“Carnival of Souls”: a feminist horror classic

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James Domizio

Despite its amateur elements, “Carnival of Souls” is a horror classic due to its focus on the independence of women and its haunting atmosphere created by cinematography, editing and an ethereal organ score by Gene Moore.

James Domizio, Staff Writer

A car filled with teenage boys rolls up to a car full of teenage girls at a stoplight. The boys suggest a drag race, and the girls agree. As they muscle for position on a rickety drawbridge, the girls’ car is forced to pull sharply to the right, sending them flying into a river.

The opening two minutes of “Carnival of Souls” are abrupt and disorienting.

Despite being an American film, “Carnival of Souls” is disinterested in pandering to Americans, proudly displaying its arthouse influence and criticizing the country’s blind faith in organized religion and perverted male behavior, while normalizing things like therapy, mental illness and the independence of women.

The film was released Sept. 26, 1962 with a budget of about $33,000, or $280,000 in today’s currency. The acting is amateurish and the effects are cheap even by today’s standards, but the atmosphere the film creates hasn’t aged at all. 

While the film flopped at its release in 1962, “Carnival of Souls” began to receive acclaim in the 1980s for its haunting organ score by Gene Moore, simple-but-effective cinematography, innovative low-budget scares and an animated performance from amateur actress Candace Hilligoss as Mary Henry after it was screened at arthouses and on late-night television.

The film’s “carnival” is the Saltair pavilion, originally built as an amusement park/resort in the late 19th century. Saltair burned down two times before the film, and burned down twice after the film was made. Reminiscent of a wooden Taj Mahal and far enough away from the main road to give off a mysterious allure, it’s easy to see why director Herk Harvey was so interested when he first saw the pavilion while driving through Utah.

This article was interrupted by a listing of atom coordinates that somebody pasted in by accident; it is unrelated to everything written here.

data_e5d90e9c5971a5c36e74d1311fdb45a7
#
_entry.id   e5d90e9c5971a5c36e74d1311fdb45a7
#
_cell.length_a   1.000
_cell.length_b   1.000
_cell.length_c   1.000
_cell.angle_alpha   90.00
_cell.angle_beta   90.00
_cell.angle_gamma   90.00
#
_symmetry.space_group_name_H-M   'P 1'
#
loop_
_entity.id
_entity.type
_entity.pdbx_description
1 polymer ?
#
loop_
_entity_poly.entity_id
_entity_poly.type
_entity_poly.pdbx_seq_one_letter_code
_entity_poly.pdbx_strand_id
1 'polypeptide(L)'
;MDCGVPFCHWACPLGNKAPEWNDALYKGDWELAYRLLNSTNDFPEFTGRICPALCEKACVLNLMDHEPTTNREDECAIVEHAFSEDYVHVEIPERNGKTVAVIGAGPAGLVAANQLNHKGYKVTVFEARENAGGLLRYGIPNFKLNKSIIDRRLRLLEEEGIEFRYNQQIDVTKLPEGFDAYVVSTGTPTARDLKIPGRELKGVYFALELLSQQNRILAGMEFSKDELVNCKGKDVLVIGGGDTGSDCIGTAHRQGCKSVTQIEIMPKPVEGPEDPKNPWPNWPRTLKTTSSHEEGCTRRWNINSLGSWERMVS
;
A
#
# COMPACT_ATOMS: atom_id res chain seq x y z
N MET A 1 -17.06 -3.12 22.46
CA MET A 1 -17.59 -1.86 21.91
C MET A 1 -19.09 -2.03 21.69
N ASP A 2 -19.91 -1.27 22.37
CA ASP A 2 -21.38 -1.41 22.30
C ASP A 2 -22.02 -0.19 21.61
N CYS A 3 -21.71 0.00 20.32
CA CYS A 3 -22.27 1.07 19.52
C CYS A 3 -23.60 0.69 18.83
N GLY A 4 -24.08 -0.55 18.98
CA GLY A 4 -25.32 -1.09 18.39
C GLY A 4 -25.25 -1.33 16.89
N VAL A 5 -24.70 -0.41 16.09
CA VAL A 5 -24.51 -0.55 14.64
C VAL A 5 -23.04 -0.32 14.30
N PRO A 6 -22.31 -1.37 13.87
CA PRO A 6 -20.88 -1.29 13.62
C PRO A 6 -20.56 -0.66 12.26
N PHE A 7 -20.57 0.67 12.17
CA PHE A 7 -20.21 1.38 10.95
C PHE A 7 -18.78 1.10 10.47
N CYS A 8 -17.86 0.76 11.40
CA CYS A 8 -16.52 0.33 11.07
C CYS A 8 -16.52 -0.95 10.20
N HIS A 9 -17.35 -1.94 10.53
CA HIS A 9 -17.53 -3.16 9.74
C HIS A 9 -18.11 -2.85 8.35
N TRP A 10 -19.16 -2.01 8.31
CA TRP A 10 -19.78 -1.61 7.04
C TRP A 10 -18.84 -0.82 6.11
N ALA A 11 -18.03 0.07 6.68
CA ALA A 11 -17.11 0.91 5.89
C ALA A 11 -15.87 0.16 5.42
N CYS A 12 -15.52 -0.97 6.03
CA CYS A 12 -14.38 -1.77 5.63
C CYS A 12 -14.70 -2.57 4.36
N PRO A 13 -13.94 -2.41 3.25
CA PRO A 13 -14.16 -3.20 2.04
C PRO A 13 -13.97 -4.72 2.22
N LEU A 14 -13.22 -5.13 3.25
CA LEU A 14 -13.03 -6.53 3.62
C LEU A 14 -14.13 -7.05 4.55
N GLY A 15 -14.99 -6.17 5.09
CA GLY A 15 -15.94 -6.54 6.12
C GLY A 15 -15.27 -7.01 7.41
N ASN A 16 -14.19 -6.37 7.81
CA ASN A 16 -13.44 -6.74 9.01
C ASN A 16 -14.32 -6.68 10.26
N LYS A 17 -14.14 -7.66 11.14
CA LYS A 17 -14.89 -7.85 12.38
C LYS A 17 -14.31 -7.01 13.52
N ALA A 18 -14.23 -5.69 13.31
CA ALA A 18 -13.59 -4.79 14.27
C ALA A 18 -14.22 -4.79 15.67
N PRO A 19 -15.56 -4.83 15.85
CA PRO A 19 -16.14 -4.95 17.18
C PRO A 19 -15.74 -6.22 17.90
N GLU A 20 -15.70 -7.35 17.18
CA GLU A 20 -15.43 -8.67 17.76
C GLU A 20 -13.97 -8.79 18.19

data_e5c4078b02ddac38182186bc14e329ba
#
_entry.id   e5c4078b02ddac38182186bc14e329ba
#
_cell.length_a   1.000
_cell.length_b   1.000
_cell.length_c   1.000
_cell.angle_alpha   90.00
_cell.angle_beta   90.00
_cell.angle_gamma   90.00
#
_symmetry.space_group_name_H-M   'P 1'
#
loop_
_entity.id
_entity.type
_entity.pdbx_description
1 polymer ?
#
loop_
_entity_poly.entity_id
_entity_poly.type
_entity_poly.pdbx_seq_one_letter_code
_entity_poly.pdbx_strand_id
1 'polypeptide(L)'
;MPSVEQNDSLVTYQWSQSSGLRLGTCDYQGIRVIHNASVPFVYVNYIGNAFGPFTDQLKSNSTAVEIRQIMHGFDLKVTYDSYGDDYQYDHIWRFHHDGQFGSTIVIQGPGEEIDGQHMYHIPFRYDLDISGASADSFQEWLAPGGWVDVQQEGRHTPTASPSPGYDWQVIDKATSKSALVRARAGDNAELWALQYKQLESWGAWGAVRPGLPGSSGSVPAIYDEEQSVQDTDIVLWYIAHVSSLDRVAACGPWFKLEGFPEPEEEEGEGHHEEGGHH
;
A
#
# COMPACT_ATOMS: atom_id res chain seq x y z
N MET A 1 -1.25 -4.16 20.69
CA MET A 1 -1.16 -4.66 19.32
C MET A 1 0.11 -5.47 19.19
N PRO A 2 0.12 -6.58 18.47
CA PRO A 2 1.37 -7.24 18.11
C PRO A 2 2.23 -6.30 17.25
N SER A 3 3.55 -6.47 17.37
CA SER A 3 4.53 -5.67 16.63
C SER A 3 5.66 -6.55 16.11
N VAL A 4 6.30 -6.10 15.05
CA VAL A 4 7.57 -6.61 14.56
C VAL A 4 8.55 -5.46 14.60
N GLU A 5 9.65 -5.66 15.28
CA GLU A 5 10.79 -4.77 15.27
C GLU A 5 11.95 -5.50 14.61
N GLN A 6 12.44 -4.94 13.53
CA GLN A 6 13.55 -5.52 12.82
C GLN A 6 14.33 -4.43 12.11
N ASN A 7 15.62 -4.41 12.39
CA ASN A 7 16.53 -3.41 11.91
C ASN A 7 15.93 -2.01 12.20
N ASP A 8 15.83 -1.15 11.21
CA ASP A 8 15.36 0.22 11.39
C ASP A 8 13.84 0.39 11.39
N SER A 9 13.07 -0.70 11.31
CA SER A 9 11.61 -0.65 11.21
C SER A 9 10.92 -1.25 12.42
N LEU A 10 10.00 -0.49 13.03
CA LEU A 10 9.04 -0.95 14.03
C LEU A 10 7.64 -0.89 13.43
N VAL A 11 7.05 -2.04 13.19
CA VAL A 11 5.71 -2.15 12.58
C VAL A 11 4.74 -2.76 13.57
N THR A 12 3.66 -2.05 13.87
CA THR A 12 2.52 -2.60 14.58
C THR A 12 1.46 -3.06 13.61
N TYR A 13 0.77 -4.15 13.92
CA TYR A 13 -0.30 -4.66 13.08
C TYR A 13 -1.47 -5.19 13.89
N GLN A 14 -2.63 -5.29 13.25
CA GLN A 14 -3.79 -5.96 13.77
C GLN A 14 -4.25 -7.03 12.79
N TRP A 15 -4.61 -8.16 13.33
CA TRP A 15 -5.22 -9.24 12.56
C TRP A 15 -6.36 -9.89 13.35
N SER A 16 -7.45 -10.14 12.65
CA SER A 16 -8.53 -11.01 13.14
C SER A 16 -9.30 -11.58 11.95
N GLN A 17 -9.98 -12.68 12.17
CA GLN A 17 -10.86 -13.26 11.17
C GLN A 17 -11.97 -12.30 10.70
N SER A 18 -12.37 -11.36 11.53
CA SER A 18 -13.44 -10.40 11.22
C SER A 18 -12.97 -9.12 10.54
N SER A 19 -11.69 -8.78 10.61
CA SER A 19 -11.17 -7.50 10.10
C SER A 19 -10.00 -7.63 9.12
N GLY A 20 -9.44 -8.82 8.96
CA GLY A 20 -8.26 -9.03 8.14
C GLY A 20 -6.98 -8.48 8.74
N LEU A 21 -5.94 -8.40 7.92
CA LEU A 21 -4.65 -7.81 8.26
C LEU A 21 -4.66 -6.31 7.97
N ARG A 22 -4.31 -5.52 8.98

After a cleverly designed opening-credits sequence, Mary, one of the girls involved in the film’s opening accident, shocks both emergency responders and townspeople by walking out of the river somehow unscathed. 

Mary is an organist, further tying the instrument to the film. While most would tie the organ to religion, specifically Christianity, Mary treats her position as nothing more than a job. “To me, a church is nothing but a place of business,” she says later in the film. 

In a night-time driving scene, a profile shot of Mary establishes her reflection in the passenger window. The film cuts away to an image of Saltair, a point of obsession for Mary, and when the film cuts back, the organ strikes a hideous chord. 

Her reflection in the window is replaced with the visage of a grim figure known only as “The Man.”

Played by one-time feature film director Herk Harvey, The Man reappears many times throughout the film, and each time is a genuine fright. No one else sees him or believes Mary when she tries to explain his appearances. Many have hypothesized that The Man represents death, chasing Mary as she tries to run from the consequences of the film’s opening car accident.

After swerving off the road in fright, Mary makes her way to an inn.

We are then introduced to John Linden, who waits outside her room knowing she’s expecting the innkeeper to bring coffee upstairs. When Mary opens the door, covered only by a towel, she is shocked to see a man. Instead of politely backing off, John forces his way into the room to flirt with her.

When she finally kicks him out to get dressed, a sleazy organ riff accompanies John’s efforts to peak into the room. We see him gaze directly at her as she shimmies out of her nightdress, followed by a close-up shot of his half-closed, wandering eye.